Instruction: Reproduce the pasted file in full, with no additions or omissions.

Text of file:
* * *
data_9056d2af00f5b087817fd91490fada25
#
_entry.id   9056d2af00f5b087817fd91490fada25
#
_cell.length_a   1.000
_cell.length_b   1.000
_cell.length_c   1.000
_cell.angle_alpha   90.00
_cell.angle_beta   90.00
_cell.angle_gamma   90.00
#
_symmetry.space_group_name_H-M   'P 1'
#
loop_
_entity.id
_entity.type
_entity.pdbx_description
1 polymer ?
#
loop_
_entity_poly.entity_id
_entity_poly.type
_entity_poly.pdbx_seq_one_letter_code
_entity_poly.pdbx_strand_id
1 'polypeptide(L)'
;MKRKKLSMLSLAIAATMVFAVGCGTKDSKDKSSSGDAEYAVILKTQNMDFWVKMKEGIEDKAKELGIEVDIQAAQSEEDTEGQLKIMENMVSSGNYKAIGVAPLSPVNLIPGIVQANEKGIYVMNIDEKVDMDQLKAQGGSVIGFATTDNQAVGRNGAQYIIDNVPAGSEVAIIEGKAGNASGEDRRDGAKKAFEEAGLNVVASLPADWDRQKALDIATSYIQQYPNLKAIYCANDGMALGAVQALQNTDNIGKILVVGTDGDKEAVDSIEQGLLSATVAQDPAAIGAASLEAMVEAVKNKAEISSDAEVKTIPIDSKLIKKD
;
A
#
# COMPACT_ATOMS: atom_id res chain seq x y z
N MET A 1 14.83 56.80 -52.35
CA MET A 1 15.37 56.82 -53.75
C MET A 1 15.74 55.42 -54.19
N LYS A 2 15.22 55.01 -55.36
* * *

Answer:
data_9056d2af00f5b087817fd91490fada25
#
_entry.id   9056d2af00f5b087817fd91490fada25
#
_cell.length_a   1.000
_cell.length_b   1.000
_cell.length_c   1.000
_cell.angle_alpha   90.00
_cell.angle_beta   90.00
_cell.angle_gamma   90.00
#
_symmetry.space_group_name_H-M   'P 1'
#
loop_
_entity.id
_entity.type
_entity.pdbx_description
1 polymer ?
#
loop_
_entity_poly.entity_id
_entity_poly.type
_entity_poly.pdbx_seq_one_letter_code
_entity_poly.pdbx_strand_id
1 'polypeptide(L)'
;MKRKKLSMLSLAIAATMVFAVGCGTKDSKDKSSSGDAEYAVILKTQNMDFWVKMKEGIEDKAKELGIEVDIQAAQSEEDTEGQLKIMENMVSSGNYKAIGVAPLSPVNLIPGIVQANEKGIYVMNIDEKVDMDQLKAQGGSVIGFATTDNQAVGRNGAQYIIDNVPAGSEVAIIEGKAGNASGEDRRDGAKKAFEEAGLNVVASLPADWDRQKALDIATSYIQQYPNLKAIYCANDGMALGAVQALQNTDNIGKILVVGTDGDKEAVDSIEQGLLSATVAQDPAAIGAASLEAMVEAVKNKAEISSDAEVKTIPIDSKLIKKD
;
A
#
# COMPACT_ATOMS: atom_id res chain seq x y z
N MET A 1 14.83 56.80 -52.35
CA MET A 1 15.37 56.82 -53.75
C MET A 1 15.74 55.42 -54.19
N LYS A 2 15.22 55.01 -55.36